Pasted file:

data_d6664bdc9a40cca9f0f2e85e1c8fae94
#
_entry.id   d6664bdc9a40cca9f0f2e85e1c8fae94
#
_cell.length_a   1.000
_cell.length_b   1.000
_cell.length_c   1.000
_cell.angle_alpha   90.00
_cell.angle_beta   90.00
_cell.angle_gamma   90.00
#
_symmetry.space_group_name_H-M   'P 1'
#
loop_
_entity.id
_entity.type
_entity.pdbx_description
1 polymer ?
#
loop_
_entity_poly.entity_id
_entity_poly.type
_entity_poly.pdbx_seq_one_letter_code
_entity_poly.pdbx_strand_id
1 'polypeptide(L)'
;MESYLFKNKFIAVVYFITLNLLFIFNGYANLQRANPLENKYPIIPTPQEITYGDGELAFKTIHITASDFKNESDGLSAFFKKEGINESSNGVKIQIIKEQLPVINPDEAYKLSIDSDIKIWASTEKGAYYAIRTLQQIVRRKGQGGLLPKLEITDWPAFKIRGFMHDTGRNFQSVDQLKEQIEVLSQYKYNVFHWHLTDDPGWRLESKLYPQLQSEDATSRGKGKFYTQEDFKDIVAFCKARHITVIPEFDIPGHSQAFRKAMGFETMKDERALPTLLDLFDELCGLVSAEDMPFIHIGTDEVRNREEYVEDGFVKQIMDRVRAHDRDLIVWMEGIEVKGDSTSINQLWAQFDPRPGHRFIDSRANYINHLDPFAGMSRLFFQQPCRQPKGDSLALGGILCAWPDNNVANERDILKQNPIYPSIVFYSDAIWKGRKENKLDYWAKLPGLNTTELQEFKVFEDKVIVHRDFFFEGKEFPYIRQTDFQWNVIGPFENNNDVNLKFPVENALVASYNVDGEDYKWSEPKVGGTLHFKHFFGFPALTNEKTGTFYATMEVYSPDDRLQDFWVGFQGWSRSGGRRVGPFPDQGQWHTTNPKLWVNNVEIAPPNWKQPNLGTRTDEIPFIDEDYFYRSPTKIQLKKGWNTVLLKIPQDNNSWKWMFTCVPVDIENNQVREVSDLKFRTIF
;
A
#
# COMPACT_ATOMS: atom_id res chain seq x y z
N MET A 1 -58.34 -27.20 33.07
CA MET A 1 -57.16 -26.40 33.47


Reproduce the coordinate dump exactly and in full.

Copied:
data_d6664bdc9a40cca9f0f2e85e1c8fae94
#
_entry.id   d6664bdc9a40cca9f0f2e85e1c8fae94
#
_cell.length_a   1.000
_cell.length_b   1.000
_cell.length_c   1.000
_cell.angle_alpha   90.00
_cell.angle_beta   90.00
_cell.angle_gamma   90.00
#
_symmetry.space_group_name_H-M   'P 1'
#
loop_
_entity.id
_entity.type
_entity.pdbx_description
1 polymer ?
#
loop_
_entity_poly.entity_id
_entity_poly.type
_entity_poly.pdbx_seq_one_letter_code
_entity_poly.pdbx_strand_id
1 'polypeptide(L)'
;MESYLFKNKFIAVVYFITLNLLFIFNGYANLQRANPLENKYPIIPTPQEITYGDGELAFKTIHITASDFKNESDGLSAFFKKEGINESSNGVKIQIIKEQLPVINPDEAYKLSIDSDIKIWASTEKGAYYAIRTLQQIVRRKGQGGLLPKLEITDWPAFKIRGFMHDTGRNFQSVDQLKEQIEVLSQYKYNVFHWHLTDDPGWRLESKLYPQLQSEDATSRGKGKFYTQEDFKDIVAFCKARHITVIPEFDIPGHSQAFRKAMGFETMKDERALPTLLDLFDELCGLVSAEDMPFIHIGTDEVRNREEYVEDGFVKQIMDRVRAHDRDLIVWMEGIEVKGDSTSINQLWAQFDPRPGHRFIDSRANYINHLDPFAGMSRLFFQQPCRQPKGDSLALGGILCAWPDNNVANERDILKQNPIYPSIVFYSDAIWKGRKENKLDYWAKLPGLNTTELQEFKVFEDKVIVHRDFFFEGKEFPYIRQTDFQWNVIGPFENNNDVNLKFPVENALVASYNVDGEDYKWSEPKVGGTLHFKHFFGFPALTNEKTGTFYATMEVYSPDDRLQDFWVGFQGWSRSGGRRVGPFPDQGQWHTTNPKLWVNNVEIAPPNWKQPNLGTRTDEIPFIDEDYFYRSPTKIQLKKGWNTVLLKIPQDNNSWKWMFTCVPVDIENNQVREVSDLKFRTIF
;
A
#
# COMPACT_ATOMS: atom_id res chain seq x y z
N MET A 1 -58.34 -27.20 33.07
CA MET A 1 -57.16 -26.40 33.47